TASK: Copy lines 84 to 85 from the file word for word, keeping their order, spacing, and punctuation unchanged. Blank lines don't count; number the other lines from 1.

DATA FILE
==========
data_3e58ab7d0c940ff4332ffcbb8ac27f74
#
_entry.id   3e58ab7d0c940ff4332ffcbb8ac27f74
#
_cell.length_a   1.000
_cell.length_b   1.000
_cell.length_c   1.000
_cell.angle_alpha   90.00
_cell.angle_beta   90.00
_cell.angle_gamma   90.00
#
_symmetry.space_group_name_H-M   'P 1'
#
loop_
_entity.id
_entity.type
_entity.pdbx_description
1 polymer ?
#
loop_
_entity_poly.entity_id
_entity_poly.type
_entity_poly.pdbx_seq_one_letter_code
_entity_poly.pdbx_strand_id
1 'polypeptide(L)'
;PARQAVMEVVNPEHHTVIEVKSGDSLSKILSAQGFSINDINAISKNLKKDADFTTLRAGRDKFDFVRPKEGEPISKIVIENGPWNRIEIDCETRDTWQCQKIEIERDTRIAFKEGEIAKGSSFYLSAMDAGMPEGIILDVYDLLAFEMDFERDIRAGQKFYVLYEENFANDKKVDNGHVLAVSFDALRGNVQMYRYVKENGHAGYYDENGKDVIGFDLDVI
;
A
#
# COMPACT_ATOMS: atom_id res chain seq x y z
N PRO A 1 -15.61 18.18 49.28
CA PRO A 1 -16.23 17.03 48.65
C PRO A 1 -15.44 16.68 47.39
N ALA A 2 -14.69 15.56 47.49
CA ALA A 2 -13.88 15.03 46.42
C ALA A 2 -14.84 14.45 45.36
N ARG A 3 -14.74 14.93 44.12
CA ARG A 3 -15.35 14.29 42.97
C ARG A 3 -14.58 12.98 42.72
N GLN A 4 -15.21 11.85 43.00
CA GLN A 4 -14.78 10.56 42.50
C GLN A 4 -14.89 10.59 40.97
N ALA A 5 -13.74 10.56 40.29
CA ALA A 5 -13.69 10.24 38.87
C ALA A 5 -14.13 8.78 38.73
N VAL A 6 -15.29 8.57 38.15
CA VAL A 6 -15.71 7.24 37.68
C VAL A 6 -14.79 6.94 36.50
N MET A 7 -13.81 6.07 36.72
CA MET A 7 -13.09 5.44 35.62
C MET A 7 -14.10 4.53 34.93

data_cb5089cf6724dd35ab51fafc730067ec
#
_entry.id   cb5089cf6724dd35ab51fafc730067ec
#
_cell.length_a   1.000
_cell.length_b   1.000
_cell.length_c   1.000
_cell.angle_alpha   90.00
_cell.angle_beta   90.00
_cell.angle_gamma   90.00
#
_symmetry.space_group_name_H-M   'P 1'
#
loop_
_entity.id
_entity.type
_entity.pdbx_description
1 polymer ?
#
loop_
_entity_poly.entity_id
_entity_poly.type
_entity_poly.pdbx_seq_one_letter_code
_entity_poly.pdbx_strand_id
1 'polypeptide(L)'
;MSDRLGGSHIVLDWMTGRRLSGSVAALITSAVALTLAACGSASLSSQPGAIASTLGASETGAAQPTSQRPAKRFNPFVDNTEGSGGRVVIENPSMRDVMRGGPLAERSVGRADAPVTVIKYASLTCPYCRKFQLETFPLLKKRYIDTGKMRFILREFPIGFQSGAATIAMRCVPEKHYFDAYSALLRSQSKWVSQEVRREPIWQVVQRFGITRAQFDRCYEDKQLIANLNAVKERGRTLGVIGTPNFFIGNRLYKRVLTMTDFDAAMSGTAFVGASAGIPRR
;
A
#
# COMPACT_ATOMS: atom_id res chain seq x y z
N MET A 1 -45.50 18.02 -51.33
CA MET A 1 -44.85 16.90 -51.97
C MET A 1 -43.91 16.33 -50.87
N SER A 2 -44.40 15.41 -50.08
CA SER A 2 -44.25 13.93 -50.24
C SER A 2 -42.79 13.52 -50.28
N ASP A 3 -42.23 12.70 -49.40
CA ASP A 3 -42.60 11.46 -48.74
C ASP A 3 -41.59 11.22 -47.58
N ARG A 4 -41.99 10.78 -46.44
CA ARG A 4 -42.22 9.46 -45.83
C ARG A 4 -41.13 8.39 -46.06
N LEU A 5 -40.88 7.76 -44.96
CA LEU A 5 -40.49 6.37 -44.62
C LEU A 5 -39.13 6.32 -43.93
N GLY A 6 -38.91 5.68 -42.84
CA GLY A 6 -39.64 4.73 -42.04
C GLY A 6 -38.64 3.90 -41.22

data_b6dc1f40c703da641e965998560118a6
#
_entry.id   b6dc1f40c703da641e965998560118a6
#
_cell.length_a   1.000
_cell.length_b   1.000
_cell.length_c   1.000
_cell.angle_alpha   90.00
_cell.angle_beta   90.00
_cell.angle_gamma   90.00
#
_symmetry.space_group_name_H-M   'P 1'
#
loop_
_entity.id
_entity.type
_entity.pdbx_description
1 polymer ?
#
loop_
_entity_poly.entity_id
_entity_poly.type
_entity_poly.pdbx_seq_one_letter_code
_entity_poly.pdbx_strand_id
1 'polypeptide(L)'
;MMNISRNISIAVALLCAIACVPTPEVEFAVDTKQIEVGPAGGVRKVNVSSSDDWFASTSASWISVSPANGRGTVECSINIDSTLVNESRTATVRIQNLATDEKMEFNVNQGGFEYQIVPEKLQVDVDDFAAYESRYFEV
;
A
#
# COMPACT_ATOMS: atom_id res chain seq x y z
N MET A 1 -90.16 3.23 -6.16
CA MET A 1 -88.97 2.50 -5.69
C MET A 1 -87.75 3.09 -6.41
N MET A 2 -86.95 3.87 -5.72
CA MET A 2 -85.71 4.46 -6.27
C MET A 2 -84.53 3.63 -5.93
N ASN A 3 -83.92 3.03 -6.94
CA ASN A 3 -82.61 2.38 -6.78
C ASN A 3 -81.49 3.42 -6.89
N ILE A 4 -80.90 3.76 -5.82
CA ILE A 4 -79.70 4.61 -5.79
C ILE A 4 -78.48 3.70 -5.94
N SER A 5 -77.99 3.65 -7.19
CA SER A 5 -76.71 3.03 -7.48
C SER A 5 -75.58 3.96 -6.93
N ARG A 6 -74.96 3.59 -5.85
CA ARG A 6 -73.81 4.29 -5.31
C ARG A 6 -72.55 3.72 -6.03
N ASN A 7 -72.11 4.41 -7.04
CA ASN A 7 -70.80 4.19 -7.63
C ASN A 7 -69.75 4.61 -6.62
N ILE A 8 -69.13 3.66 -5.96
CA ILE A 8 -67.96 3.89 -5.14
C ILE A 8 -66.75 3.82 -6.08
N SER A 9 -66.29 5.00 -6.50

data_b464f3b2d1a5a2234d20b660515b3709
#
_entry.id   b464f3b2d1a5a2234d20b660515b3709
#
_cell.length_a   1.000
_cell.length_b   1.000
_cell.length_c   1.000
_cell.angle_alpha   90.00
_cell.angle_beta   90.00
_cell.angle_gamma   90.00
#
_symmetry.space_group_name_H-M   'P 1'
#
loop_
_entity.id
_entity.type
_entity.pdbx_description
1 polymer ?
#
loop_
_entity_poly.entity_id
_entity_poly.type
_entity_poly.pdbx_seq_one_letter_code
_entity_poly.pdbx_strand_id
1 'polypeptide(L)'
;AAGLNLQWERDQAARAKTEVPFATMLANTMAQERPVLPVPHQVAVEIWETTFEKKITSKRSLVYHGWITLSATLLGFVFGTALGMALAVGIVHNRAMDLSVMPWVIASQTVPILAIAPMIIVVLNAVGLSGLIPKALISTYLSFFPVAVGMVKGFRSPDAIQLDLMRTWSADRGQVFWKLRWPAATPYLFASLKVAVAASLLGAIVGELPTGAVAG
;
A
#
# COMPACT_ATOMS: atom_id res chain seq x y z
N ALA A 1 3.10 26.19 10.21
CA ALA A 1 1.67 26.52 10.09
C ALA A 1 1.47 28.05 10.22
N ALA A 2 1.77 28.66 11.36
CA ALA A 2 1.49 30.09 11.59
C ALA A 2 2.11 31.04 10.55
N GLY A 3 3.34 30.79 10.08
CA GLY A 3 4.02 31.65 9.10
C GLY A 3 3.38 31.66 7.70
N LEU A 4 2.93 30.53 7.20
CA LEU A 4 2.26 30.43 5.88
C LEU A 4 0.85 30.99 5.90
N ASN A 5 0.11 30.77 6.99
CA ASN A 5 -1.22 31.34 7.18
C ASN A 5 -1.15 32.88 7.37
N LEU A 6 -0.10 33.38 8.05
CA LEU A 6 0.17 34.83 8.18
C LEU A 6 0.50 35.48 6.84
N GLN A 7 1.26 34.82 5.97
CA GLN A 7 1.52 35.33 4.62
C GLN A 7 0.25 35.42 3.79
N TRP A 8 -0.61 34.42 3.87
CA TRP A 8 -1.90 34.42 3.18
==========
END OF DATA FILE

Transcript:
C MET A 1 -43.91 16.33 -50.87
N SER A 2 -44.40 15.41 -50.08